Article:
Back in August, the extra $600 a week allocated by Congress for the unemployment insurance system expired. The Democratic House and Republican Senate do not appear to be coming to an agreement around a successor to the Coronavirus Aid, Relief, and Economic Security Act anytime soon. Even though the benefits are drying up, the crisis hasn’t passed: 8.4% of Americans are still unemployed, and the coronavirus is still infecting and killing Americans with a death toll of over 180,000.
This is not a new problem. Every time a recession strikes, fierce political battles threaten efforts to pass a stimulus bill to give relief to Americans in need. Rather than fighting the same battles with every new crisis, lawmakers should design social benefits to automatically increase in value when times are hard.
"Recession Ready" is a book of essays by a number of left-wing policy experts, outlining a number of steps lawmakers could take to protect people and industries from a recession’s worst effects. Among the policies proposed are “automatic stabilizers,” benefits designed to deploy automatically in response to a downturn.
Automatic stabilizers aren’t new — the unemployment insurance system is an example, activating when someone loses their job and ending once the recipient finds employment again.
Policymakers can take automatic stabilizers much further. They could design unemployment insurance, food stamps, stimulus payments and other benefits to increase in value as unemployment rises, only returning to normal once the crisis passes.
There are a number of benefits to this approach. For one, they could design extended benefits that don’t have a time limit, guaranteeing assistance for as long as it’s needed. A steady stream of federal benefits would reliably put money in Americans’ pockets, helping them afford what they need and circulating money throughout the economy.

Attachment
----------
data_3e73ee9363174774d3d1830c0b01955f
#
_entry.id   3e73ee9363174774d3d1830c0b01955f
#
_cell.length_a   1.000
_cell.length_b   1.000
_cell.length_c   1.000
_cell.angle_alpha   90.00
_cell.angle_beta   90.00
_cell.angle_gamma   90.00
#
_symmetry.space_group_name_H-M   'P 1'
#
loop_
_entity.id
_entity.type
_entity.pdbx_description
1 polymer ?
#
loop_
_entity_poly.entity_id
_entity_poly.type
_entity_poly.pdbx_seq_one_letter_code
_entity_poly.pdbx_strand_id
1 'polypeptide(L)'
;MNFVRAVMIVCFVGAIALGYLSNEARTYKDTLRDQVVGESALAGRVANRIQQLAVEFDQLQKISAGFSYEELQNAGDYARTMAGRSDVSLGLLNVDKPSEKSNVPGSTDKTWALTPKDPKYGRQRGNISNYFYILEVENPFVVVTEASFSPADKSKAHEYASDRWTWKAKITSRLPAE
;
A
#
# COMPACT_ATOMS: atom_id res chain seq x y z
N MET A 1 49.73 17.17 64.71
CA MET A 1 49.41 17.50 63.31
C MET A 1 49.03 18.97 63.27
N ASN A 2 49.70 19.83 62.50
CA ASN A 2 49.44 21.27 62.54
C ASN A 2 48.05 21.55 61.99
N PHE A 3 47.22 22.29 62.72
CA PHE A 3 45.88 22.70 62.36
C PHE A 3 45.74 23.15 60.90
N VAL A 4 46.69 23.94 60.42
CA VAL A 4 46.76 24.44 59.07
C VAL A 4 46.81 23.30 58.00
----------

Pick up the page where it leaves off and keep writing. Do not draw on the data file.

Another benefit to implementing automatic stabilizers before a recession hits is that it gives policymakers time to craft better thought-out mechanisms. When the federal government issued stimulus payments, many Americans mistook them for junk mail. Others waited months to receive unemployment benefits due to overwhelmed state unemployment offices. These are issues that should be mitigated ahead of time, before the time crunch of an urgent crisis.
When relief efforts deploy without a partisan fight, lawmakers have more room to tackle the root causes of each recession. In 2000, the immediate cause was the burst of a technology stock bubble. In 2008, the subprime mortgage crisis kicked off the worst recession since the 1930s. Now, a deadly virus with a spiraling death toll has plunged millions into unemployment and financial insecurity.
There are many good reasons to design a package of programs to fight recessions before they happen. Not only do they get money in Americans’ hands faster, they aren’t cut short after an arbitrary period of time, and they give lawmakers room to address the unique aspects of each crisis.
We can’t stop recessions entirely. But since they are so common and so devastating, their worst effects should be mitigated before they happen.